Darling generously shared his knowledge and experience, recognized Christensen’s talents, and encouraged him to utilize those abilities by returning to a transportation directorship.
Christensen took what he learned and put it to practical use when he moved on to serve as transportation director for the Perry school district, and then to his current post with the Iowa Department of Education. Christensen now works closely with Darling, who is the executive director for the Iowa Pupil Transportation Association.
Skilled, supportive leaders and mentors have helped Christensen along the way.
”In turn, I have attempted to be a good leader myself, and give people a chance,” Christensen said. “I like to tell people my school bus career started in a mud hole.”
He grew up on a farm, chose to farm for 15 years, and tells the story of a crisp, Iowa spring morning, while on his tractor disking fields, being approached by a neighbor seeking help freeing a stranded truck stuck in the mud.
Christensen happily obliged, refused payment for his services, and encouraged his neighbor to pay the good deed forward someday. One year later, the neighbor was retiring from his job as transportation director for Anita schools, and recommended Christensen for the job.
Though Christensen has enjoyed a rewarding career in the transportation business, he has also experienced plenty of challenges.
“One of my greatest challenges here at the Department was when we decided to put our driver training online,” Christensen said. “It was a five-year process, one that I thought was a necessary step, so we kept hammering away at it.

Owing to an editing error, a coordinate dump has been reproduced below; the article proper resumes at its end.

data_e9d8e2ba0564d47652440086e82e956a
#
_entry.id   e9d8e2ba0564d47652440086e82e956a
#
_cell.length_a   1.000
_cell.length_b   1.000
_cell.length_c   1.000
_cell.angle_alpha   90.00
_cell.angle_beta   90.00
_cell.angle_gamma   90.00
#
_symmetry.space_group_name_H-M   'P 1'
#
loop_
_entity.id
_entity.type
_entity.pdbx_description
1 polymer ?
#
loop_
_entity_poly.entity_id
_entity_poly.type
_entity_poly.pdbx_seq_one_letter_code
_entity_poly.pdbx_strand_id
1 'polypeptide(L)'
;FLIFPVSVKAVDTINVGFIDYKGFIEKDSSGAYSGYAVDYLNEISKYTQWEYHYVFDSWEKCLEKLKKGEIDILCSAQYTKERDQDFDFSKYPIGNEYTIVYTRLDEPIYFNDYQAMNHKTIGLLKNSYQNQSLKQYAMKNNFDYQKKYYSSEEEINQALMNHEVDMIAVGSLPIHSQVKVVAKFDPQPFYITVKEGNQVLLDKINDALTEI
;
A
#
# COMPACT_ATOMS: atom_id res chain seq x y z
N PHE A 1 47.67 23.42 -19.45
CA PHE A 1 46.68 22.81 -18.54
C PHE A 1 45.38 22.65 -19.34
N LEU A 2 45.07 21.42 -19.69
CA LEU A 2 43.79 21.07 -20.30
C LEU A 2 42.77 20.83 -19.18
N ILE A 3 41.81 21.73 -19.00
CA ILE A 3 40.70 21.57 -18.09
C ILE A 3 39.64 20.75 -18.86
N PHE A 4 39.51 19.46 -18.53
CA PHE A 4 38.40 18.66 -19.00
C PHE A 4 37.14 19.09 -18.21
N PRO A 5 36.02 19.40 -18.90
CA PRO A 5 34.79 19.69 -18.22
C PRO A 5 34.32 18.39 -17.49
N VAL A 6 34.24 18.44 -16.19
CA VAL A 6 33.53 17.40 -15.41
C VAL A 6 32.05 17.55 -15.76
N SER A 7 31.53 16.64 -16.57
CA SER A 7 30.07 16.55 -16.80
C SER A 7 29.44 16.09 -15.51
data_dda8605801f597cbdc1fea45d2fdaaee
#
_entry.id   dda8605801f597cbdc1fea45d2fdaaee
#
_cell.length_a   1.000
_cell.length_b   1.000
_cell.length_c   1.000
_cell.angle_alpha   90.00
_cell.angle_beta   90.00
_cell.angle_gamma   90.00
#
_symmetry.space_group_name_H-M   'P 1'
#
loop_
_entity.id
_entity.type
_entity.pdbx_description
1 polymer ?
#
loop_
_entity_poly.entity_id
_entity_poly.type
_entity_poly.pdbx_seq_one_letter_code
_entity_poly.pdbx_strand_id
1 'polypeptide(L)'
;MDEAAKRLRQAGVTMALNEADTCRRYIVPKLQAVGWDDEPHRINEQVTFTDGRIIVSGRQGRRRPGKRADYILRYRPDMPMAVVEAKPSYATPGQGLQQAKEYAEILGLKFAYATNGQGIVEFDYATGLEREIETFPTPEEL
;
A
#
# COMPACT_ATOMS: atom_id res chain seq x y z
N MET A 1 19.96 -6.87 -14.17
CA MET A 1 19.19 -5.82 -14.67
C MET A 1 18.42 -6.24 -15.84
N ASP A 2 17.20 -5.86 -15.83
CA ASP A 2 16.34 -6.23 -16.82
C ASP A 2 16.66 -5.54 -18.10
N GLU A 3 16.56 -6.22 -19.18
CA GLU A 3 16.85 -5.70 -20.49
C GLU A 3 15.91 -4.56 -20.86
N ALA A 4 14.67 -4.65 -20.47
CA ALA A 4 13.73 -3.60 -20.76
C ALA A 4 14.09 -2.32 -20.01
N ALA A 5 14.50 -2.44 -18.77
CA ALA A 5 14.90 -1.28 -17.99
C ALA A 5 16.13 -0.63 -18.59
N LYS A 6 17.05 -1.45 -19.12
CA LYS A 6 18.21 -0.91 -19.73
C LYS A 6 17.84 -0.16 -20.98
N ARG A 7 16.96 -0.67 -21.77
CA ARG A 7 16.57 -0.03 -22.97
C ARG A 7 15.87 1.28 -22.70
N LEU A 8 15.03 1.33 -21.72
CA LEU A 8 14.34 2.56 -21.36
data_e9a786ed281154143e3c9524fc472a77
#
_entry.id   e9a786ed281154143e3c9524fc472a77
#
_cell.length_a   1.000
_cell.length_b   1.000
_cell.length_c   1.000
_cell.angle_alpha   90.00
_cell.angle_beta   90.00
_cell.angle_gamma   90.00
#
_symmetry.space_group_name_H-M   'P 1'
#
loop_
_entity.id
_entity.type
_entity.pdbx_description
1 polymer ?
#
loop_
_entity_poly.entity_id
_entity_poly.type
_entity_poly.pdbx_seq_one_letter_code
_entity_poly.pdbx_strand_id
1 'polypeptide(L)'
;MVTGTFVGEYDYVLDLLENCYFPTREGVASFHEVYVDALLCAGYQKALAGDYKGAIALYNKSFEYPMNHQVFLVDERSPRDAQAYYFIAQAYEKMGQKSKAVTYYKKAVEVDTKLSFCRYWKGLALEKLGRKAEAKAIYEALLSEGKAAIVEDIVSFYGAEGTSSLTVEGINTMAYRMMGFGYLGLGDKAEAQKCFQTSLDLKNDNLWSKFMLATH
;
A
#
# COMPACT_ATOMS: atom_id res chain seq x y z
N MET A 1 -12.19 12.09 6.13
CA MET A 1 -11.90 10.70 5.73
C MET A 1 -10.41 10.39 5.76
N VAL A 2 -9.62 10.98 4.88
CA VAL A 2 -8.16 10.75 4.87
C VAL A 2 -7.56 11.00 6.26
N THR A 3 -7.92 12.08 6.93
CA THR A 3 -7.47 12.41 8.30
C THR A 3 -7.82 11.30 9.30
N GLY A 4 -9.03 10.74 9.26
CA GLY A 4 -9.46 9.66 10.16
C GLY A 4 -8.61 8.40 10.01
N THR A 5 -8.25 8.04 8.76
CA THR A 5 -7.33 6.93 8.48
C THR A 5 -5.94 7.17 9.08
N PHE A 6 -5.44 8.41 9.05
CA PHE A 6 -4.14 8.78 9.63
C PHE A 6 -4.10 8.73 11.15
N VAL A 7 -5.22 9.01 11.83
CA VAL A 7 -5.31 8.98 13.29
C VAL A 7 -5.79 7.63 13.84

“I also consider that one of my best, and most rewarding successes. Partially because it was such a lengthy process, but also the fact it has saved school districts so much money. They no longer have to send their drivers to community colleges or other locations to receive their training. It has helped alleviate the school bus driver shortage because schools can now get drivers trained more quickly and get those better trained driver’s behind the steering wheel sooner.”
And in his characteristic, forward-thinking manner, long before there were active shooter drills, Christensen made use of an unusual resource while working for the Perry school district. He partnered with the local law enforcement S.W.A.T. team to provide each bus driver with a hands-on, simulated scenario of a bus takeover and the experience of managing a hostage crisis situation. Fast forward to the present, and Christensen was 20 years ahead of his time. Such training is far more commonplace now.
However, in all his professional travels you will never hear him say, “Are we there yet?”
“I’m excited about the future,” Christensen said. “One of the things I’m cautiously looking forward to, but also have concerns about, is the advent of self-driving vehicles. The automobile industry is quickly going in that direction, and it eventually will come our way in the transportation industry. I think it’s amazing, but of course needs to be safe, too.”
Christensen’s journey in the student transportation profession continues. The landscape of the industry is ever-changing, and the work of ensuring the transportation welfare and safety of Iowa school children is never done. However, with Christensen’s expertise and experience, you can be assured it’s a less bumpy ride.